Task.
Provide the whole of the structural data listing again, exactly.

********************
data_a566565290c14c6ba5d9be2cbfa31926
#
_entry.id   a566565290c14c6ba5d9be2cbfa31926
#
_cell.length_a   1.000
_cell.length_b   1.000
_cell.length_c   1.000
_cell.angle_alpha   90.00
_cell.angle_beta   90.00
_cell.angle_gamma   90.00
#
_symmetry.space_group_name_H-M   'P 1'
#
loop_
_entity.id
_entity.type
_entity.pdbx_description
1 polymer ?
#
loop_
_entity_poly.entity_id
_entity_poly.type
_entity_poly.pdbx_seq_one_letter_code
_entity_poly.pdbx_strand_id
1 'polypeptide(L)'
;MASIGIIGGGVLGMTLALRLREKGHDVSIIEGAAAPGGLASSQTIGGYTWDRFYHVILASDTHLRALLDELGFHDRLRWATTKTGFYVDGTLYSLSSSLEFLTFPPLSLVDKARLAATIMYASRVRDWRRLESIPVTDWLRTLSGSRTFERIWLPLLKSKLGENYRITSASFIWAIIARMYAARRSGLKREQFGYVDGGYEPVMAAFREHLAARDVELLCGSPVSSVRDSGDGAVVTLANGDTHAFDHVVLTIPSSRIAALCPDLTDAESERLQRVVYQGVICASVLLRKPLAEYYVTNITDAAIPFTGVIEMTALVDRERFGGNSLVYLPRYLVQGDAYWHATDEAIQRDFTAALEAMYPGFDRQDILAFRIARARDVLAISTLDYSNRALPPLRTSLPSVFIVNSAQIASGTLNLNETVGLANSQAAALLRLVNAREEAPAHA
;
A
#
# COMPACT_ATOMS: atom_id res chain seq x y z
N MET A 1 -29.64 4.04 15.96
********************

data_a566565290c14c6ba5d9be2cbfa31926
#
_entry.id   a566565290c14c6ba5d9be2cbfa31926
#
_cell.length_a   1.000
_cell.length_b   1.000
_cell.length_c   1.000
_cell.angle_alpha   90.00
_cell.angle_beta   90.00
_cell.angle_gamma   90.00
#
_symmetry.space_group_name_H-M   'P 1'
#
loop_
_entity.id
_entity.type
_entity.pdbx_description
1 polymer ?
#
loop_
_entity_poly.entity_id
_entity_poly.type
_entity_poly.pdbx_seq_one_letter_code
_entity_poly.pdbx_strand_id
1 'polypeptide(L)'
;MASIGIIGGGVLGMTLALRLREKGHDVSIIEGAAAPGGLASSQTIGGYTWDRFYHVILASDTHLRALLDELGFHDRLRWATTKTGFYVDGTLYSLSSSLEFLTFPPLSLVDKARLAATIMYASRVRDWRRLESIPVTDWLRTLSGSRTFERIWLPLLKSKLGENYRITSASFIWAIIARMYAARRSGLKREQFGYVDGGYEPVMAAFREHLAARDVELLCGSPVSSVRDSGDGAVVTLANGDTHAFDHVVLTIPSSRIAALCPDLTDAESERLQRVVYQGVICASVLLRKPLAEYYVTNITDAAIPFTGVIEMTALVDRERFGGNSLVYLPRYLVQGDAYWHATDEAIQRDFTAALEAMYPGFDRQDILAFRIARARDVLAISTLDYSNRALPPLRTSLPSVFIVNSAQIASGTLNLNETVGLANSQAAALLRLVNAREEAPAHA
;
A
#
# COMPACT_ATOMS: atom_id res chain seq x y z
N MET A 1 -29.64 4.04 15.96